You might not have any game programming experience and will need some basic theory on game engines and user-interface design. Or perhaps you have plenty of experience making video games on other platforms and just need to become familiar with the iPhone SDK and build process, along with some touch-screen concepts. You may also be interested in advanced topics, such as how to write portable code for cross-platform games and what middleware solutions currently exist. Either way, this book has got you covered.
Organization of This Book
Chapter 1, Introduction to the iPhone, gets you set up to build interfaces and write code in Objective-C, including logistics such as setting up a developer account with Apple.
Chapter 2, Game Engine Anatomy, introduces the elements of game logic and good design that will let you write a maintainable and enjoyable game application.
Chapter 3, The Framework, shows the code that will wrap your particular game implementation as well as critical classes we wrote to supplement the features provided by the Apple SDK.
Chapter 4, 2D Game Engine, creates a complete four-level game based on the framework in Chapter 3. We start with 2D because both the game tasks and the coding complexity are much easier in 2D than in 3D. Basic movement, visual and audio effects, movement through game levels, and other elements of game programming are covered.
Chapter 5, 3D Games, explains the more sophisticated tasks required to write a 3D game. Although the chapter uses the OpenGL library, its goal is not to explain 3D basics or OpenGL, but to give you the unique skills required to use them in game programming.
Chapter 6, Considerations for Game Design, wraps up the book with some large-scale considerations for advanced developers, and pointers to more resources, including useful libraries and middleware.
Appendix A, points to useful sources of information, libraries, and products.
Conventions Used in This Book
The following typographical conventions are used in this book:
Indicates new terms, URLs, filenames, and file extensions
Indicates variables, method names, and other code elements, as well as the contents of files
Constant width bold
Highlights new code in an example
Constant width italic
Shows text that should be replaced with user-supplied values
This icon signifies a tip, suggestion, or general note.
This icon indicates a warning or caution.
Using Code Examples
This book is here to help you get your job done. In general, you may use the code in this book in your programs and documentation. You do not need to contact us for permission unless you’re reproducing a significant portion of the code. For example, writing a program that uses several chunks of code from this book does not require permission. Selling or distributing a CD-ROM of examples from O’Reilly books does require permission. Answering a question by citing this book and quoting example code does not require permission. Incorporating a significant amount of example code from this book into your product’s documentation does require permission.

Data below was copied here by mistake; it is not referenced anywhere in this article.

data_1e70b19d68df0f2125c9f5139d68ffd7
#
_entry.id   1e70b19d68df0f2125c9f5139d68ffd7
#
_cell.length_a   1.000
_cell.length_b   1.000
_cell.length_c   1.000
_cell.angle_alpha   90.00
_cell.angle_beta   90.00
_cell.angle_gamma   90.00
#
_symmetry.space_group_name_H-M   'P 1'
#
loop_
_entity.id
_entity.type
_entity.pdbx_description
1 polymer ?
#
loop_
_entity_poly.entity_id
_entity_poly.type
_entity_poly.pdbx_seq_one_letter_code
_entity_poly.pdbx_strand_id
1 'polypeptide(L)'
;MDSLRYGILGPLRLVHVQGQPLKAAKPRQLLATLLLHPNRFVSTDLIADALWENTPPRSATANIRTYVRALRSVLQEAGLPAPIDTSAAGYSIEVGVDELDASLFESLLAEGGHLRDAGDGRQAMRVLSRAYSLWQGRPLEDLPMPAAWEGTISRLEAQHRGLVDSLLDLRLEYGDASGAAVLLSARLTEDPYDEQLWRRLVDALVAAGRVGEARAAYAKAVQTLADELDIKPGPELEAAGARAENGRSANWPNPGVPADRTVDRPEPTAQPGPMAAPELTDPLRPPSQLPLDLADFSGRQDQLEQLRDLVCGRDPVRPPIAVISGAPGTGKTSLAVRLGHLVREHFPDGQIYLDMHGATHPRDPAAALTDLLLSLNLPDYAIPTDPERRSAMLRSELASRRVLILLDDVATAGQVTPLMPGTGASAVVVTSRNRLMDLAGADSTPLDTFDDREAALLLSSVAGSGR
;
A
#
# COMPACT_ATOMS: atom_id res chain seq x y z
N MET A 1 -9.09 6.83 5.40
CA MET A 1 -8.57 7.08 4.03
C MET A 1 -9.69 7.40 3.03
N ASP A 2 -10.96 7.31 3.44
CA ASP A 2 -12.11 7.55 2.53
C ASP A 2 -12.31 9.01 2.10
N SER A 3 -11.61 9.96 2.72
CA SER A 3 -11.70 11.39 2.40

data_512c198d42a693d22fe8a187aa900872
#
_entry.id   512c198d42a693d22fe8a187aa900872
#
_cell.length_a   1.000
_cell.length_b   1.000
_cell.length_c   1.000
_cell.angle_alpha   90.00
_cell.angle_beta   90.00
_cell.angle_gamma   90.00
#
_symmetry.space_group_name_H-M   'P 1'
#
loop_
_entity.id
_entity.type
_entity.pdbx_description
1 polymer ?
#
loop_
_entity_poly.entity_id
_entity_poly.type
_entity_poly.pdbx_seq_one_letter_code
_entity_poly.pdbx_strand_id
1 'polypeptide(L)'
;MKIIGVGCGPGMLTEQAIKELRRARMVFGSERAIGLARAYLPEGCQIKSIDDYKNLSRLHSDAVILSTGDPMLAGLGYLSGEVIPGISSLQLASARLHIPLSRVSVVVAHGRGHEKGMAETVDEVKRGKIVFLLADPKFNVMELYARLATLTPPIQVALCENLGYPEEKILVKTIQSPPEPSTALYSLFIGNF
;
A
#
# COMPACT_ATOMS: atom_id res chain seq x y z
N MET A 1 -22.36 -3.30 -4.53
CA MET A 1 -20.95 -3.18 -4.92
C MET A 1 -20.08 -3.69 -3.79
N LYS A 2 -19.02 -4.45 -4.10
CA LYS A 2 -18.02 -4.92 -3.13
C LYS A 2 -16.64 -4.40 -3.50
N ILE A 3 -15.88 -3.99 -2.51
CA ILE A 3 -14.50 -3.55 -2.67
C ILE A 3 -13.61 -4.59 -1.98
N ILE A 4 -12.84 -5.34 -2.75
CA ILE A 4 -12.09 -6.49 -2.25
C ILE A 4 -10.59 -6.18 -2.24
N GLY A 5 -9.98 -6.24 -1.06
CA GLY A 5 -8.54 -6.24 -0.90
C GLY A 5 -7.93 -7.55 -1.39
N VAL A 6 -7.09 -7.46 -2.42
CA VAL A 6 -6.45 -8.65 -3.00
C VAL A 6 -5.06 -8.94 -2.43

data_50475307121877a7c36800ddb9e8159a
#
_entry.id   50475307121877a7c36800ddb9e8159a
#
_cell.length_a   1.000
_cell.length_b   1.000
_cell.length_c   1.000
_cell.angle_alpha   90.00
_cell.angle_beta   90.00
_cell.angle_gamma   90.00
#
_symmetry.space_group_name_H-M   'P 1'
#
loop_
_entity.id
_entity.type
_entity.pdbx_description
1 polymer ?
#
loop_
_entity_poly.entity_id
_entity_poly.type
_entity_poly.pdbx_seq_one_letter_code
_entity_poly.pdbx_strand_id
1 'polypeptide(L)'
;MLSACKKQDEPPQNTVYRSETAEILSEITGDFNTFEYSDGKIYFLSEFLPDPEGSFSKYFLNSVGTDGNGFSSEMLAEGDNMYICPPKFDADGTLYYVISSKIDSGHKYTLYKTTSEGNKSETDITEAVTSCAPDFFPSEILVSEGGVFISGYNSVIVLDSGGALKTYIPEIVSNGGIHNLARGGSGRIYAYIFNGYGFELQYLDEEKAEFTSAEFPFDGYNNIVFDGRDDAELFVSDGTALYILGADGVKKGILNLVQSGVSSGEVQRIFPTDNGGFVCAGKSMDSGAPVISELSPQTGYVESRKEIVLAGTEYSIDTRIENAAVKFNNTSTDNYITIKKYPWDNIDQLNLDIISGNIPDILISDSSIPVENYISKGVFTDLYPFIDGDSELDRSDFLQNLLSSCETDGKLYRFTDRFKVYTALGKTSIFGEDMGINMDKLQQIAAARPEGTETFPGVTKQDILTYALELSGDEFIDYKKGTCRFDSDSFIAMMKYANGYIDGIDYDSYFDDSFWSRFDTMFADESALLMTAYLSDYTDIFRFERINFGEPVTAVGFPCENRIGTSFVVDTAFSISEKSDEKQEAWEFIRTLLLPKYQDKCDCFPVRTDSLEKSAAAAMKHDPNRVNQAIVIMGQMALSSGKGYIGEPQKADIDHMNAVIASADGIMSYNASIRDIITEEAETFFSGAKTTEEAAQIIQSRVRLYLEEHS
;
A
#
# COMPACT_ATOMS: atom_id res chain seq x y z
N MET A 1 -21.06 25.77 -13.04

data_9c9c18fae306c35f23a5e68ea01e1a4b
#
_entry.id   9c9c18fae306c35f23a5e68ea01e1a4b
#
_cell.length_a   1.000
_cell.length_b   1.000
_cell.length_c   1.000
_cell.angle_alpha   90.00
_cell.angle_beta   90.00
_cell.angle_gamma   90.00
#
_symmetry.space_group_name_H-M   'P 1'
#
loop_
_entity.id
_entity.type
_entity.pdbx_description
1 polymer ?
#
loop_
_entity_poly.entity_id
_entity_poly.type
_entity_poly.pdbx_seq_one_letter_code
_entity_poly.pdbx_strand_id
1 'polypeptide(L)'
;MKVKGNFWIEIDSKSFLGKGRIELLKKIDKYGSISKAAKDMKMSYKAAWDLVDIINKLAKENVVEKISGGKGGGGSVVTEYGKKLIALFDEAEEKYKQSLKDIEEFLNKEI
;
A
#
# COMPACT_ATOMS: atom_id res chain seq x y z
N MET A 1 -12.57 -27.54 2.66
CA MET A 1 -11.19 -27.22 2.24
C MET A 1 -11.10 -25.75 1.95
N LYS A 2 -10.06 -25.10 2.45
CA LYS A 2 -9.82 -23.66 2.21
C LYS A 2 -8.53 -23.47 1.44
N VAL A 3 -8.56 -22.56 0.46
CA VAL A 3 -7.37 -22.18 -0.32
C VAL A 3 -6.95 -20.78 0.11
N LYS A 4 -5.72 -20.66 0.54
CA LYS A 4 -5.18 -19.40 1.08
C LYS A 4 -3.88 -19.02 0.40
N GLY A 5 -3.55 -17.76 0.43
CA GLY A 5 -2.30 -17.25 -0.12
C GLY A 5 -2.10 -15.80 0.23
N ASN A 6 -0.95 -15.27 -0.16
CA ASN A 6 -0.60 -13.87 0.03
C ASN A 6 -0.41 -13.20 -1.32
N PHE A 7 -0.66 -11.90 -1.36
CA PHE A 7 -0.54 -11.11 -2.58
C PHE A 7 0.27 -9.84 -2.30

We appreciate, but do not require, attribution. An attribution usually includes the title, author, publisher, and ISBN. For example: “iPhone Game Development by Paul Zirkle and Joe Hogue. Copyright 2010 Paul Zirkle and Joe Hogue, 978-0-596-15985-6.”
If you feel your use of code examples falls outside fair use or the permission given here, feel free to contact us at email@example.com.
We’d Like to Hear from You
Every example in this book has been tested, but occasionally you may encounter problems. Mistakes and oversights can occur and we will gratefully receive details of any that you find, as well as any suggestions you would like to make for future editions. You can contact the authors and editors at:
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Thanks to Andy Oram, Marlowe Shaeffer, Isabel Kunkle, and the rest of the crew at O’Reilly. Special thanks to Erin Reynolds, for game art. Thanks to Brad O’Hearne, Jonathan Hohle, and Trina Gregory for technical reviews of this book. And thanks to all of the readers who left comments on Rough Cuts.
Paul would also like to thank his family, Amanda Joy and William “Nizor” Eiten.